With these connections to the university, Raytheon has become a prominent figure in three areas of study at UMass – the Isenberg School of Management, the College of Engineering and the Manning College of Information & Computer Sciences. 

As a partner to the university, Raytheon can recruit directly from UMass and fund research opportunities and project development. Some concerned students have claimed that Raytheon also influences the curriculum.

However, despite their research funding being one of the most publicized benefits of this partnership, the agreements between the two parties that detail the research collaborations are not wholly transparent. 

The official master funding agreement between Raytheon and the university — obtained through a public records request — is heavily redacted, removing a significant amount of information regarding “inventions and patents” and “rights and licenses.” These redactions limit the public’s ability to understand what regulations the university may have agreed upon and even what kind of research the company is funding.

The UMass Dissenters also submitted a public records request for the agreements between the university and Raytheon but say they yielded similar results.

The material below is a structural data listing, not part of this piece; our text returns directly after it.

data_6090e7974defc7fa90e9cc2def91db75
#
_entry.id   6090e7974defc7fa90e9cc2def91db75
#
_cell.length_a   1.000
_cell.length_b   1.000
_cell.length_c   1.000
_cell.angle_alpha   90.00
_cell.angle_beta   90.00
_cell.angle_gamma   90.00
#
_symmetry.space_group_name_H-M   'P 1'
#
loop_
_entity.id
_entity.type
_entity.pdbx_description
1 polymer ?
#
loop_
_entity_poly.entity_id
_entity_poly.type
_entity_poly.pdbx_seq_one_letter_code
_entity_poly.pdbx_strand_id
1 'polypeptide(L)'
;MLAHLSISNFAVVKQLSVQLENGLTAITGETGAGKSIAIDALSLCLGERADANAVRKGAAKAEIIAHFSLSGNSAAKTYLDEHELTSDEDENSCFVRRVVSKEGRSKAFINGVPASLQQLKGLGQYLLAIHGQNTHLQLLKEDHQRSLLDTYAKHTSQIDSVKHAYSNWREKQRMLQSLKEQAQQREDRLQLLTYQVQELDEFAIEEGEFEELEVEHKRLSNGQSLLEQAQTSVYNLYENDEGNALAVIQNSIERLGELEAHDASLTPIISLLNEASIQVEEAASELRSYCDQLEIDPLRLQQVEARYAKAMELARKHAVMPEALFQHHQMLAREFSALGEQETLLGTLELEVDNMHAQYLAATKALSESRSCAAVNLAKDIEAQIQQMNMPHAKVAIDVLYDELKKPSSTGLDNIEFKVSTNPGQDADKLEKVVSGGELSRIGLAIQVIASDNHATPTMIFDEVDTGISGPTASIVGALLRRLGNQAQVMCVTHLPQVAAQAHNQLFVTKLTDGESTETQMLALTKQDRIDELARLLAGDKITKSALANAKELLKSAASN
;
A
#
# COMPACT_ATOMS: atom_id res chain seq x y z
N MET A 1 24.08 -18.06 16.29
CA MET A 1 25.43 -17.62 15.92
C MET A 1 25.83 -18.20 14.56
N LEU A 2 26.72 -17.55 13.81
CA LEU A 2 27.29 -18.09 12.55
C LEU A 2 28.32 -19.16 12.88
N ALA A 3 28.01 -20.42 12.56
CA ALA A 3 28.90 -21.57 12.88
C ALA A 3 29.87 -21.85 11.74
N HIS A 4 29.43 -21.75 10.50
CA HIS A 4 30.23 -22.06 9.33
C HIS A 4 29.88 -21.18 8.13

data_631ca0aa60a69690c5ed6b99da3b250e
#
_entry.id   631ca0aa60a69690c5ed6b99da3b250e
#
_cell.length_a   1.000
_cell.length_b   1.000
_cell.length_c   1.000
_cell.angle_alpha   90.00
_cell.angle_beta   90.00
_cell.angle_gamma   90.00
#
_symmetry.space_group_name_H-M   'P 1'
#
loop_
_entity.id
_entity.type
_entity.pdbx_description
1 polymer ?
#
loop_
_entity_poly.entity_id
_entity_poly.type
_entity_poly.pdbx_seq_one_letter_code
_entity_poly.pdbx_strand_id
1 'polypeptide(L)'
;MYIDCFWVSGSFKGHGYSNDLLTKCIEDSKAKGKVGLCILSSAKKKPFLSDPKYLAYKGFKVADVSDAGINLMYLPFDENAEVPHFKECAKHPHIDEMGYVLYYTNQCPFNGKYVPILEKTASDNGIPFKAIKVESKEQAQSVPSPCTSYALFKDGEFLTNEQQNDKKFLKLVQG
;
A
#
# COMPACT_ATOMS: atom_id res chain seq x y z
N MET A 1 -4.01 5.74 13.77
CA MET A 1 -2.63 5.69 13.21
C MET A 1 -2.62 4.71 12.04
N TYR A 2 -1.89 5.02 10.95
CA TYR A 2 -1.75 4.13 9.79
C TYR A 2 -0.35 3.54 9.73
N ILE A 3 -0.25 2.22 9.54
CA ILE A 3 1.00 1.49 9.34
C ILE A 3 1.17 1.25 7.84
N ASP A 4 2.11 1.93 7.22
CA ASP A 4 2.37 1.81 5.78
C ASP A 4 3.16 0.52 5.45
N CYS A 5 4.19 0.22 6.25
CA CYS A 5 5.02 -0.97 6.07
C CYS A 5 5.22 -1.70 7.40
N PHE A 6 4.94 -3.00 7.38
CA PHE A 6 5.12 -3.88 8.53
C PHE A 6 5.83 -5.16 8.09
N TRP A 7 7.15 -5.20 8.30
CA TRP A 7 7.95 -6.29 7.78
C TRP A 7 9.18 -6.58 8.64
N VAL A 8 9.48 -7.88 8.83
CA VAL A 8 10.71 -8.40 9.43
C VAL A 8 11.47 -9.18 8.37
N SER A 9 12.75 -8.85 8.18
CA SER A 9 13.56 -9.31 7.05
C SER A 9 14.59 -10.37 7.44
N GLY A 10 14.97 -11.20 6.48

In response to the outcry regarding the partnership between the company and the school, UMass released a general statement to address Isenberg’s relationships with corporations earlier in the fall 2022 and spring 2023 school year. 

“The Isenberg School of Management works with a wide variety of companies that want to provide internship and job opportunities to interested students,” the statement said. “Isenberg also works with a number of companies, like Raytheon, to provide discounted graduate educational opportunities to employees, some of whom are residents of the Commonwealth. These partnerships support our mission to offer state-of-the-art education that is accessible and affordable to all learners.” 

UMass has continued to work with Raytheon amid the public calls to end the partnership. 

“I’m not aware of any conversations about changing any structures of our corporate relationships,” said Krista Carothers, Isenberg’s associate director of communications in the marketing and communications department. 

When asked about details of the school’s partnership with Raytheon, post-graduation jobs that students land at the weapons manufacturer and the school’s reaction to the protests, Carothers often said she did not have enough substantial information to properly comment. 

While New has said that many UMass faculty avoid discussions of the school’s partnerships with companies profiting from armed conflicts, Dissenters members say that they have had better luck with the university’s engineering department. 

According to New, the engineering department’s administration seemed to listen sympathetically to their cause. They said that it feels impossible to disentangle the department and Raytheon because their ties are so deep.